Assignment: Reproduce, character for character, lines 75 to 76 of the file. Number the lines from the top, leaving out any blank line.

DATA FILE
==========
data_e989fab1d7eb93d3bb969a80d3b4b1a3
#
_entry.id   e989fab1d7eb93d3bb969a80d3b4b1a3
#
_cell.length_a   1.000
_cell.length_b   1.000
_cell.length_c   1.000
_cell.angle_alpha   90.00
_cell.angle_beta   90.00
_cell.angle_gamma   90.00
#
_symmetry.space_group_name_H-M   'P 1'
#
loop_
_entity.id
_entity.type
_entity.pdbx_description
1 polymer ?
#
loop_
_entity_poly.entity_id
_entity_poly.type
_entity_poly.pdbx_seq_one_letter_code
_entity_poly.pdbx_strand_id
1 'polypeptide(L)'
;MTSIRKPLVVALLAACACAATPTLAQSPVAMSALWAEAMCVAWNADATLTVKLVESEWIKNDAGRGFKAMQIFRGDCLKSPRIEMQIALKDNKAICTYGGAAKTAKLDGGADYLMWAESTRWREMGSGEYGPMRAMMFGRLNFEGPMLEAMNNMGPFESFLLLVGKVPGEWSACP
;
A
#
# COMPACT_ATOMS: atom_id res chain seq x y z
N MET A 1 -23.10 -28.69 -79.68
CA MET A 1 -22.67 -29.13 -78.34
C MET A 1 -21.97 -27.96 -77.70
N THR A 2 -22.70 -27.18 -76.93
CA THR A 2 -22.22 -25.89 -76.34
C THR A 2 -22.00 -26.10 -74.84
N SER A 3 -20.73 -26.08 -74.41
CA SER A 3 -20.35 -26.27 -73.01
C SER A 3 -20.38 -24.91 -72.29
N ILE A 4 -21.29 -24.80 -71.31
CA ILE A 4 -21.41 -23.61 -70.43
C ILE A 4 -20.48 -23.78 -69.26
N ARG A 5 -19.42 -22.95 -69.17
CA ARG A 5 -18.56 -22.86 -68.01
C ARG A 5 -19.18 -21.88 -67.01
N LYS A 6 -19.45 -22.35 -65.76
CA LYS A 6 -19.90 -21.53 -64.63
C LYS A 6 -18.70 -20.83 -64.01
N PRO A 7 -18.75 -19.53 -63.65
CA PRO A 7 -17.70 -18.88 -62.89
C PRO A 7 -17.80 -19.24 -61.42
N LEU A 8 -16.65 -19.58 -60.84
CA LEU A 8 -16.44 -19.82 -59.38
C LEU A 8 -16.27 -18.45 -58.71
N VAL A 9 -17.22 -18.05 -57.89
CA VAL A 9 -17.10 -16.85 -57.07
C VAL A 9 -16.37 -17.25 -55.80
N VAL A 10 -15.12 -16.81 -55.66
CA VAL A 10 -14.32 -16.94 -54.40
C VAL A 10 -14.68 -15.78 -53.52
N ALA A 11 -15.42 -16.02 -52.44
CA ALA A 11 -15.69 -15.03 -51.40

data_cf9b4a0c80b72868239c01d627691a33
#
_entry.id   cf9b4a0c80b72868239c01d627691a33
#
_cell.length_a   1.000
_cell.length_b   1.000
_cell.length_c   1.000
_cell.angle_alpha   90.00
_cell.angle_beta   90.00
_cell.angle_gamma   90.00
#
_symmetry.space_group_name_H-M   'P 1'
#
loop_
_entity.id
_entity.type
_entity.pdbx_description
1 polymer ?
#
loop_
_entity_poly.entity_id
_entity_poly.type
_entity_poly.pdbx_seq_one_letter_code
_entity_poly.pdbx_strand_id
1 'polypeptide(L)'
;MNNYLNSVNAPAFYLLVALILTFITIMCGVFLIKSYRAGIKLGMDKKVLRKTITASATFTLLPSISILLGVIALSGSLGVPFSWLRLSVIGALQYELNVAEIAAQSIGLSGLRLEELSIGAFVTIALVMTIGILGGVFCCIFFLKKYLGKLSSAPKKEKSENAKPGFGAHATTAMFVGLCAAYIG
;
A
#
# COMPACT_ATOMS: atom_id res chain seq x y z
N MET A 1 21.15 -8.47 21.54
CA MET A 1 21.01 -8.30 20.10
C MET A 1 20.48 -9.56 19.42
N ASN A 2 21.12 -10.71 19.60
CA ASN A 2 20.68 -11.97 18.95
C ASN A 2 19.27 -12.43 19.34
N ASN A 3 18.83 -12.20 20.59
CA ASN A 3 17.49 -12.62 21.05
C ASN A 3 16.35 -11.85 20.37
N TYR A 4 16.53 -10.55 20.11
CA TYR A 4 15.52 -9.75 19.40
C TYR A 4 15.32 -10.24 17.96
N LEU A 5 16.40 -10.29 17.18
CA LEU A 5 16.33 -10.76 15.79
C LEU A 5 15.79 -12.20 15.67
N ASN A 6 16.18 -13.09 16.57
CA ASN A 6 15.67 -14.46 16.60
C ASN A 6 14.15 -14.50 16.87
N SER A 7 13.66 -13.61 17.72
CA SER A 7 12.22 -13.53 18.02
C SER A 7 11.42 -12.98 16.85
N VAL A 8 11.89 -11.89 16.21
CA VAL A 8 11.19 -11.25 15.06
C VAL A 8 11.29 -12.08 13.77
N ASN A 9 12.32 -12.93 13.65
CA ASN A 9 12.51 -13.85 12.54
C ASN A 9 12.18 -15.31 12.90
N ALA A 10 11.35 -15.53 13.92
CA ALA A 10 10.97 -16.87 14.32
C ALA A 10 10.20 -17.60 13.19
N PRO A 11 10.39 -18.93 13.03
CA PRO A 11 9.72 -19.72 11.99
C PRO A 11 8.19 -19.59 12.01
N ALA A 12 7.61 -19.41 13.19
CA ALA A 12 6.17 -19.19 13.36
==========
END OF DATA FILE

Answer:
#
loop_